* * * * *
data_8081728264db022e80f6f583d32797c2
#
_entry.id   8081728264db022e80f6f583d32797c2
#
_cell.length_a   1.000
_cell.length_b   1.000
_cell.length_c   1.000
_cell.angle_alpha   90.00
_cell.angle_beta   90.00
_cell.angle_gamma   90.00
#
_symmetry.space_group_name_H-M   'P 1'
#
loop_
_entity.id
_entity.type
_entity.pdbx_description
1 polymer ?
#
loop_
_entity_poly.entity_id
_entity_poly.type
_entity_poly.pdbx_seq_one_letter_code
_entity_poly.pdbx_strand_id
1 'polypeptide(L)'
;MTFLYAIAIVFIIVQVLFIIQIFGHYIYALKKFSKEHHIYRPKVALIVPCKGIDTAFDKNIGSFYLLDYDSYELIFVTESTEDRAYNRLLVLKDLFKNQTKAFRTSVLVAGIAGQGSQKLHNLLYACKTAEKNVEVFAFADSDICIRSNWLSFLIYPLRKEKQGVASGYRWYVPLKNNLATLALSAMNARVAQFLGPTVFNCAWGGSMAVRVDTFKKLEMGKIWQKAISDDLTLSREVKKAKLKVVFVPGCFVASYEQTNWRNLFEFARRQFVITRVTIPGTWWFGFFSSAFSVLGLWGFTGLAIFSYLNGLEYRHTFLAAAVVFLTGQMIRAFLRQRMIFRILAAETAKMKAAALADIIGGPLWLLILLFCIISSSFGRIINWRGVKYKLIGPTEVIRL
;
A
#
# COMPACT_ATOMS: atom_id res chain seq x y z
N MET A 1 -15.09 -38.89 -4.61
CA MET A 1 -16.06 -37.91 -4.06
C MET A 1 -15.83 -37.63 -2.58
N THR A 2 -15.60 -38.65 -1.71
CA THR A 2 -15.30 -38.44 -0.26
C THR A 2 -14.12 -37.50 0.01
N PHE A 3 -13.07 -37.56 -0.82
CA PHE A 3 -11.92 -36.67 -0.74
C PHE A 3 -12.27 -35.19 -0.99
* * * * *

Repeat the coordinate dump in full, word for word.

data_8081728264db022e80f6f583d32797c2
#
_entry.id   8081728264db022e80f6f583d32797c2
#
_cell.length_a   1.000
_cell.length_b   1.000
_cell.length_c   1.000
_cell.angle_alpha   90.00
_cell.angle_beta   90.00
_cell.angle_gamma   90.00
#
_symmetry.space_group_name_H-M   'P 1'
#
loop_
_entity.id
_entity.type
_entity.pdbx_description
1 polymer ?
#
loop_
_entity_poly.entity_id
_entity_poly.type
_entity_poly.pdbx_seq_one_letter_code
_entity_poly.pdbx_strand_id
1 'polypeptide(L)'
;MTFLYAIAIVFIIVQVLFIIQIFGHYIYALKKFSKEHHIYRPKVALIVPCKGIDTAFDKNIGSFYLLDYDSYELIFVTESTEDRAYNRLLVLKDLFKNQTKAFRTSVLVAGIAGQGSQKLHNLLYACKTAEKNVEVFAFADSDICIRSNWLSFLIYPLRKEKQGVASGYRWYVPLKNNLATLALSAMNARVAQFLGPTVFNCAWGGSMAVRVDTFKKLEMGKIWQKAISDDLTLSREVKKAKLKVVFVPGCFVASYEQTNWRNLFEFARRQFVITRVTIPGTWWFGFFSSAFSVLGLWGFTGLAIFSYLNGLEYRHTFLAAAVVFLTGQMIRAFLRQRMIFRILAAETAKMKAAALADIIGGPLWLLILLFCIISSSFGRIINWRGVKYKLIGPTEVIRL
;
A
#
# COMPACT_ATOMS: atom_id res chain seq x y z
N MET A 1 -15.09 -38.89 -4.61
CA MET A 1 -16.06 -37.91 -4.06
C MET A 1 -15.83 -37.63 -2.58
N THR A 2 -15.60 -38.65 -1.71
CA THR A 2 -15.30 -38.44 -0.26
C THR A 2 -14.12 -37.50 0.01
N PHE A 3 -13.07 -37.56 -0.82
CA PHE A 3 -11.92 -36.67 -0.74
C PHE A 3 -12.27 -35.19 -0.99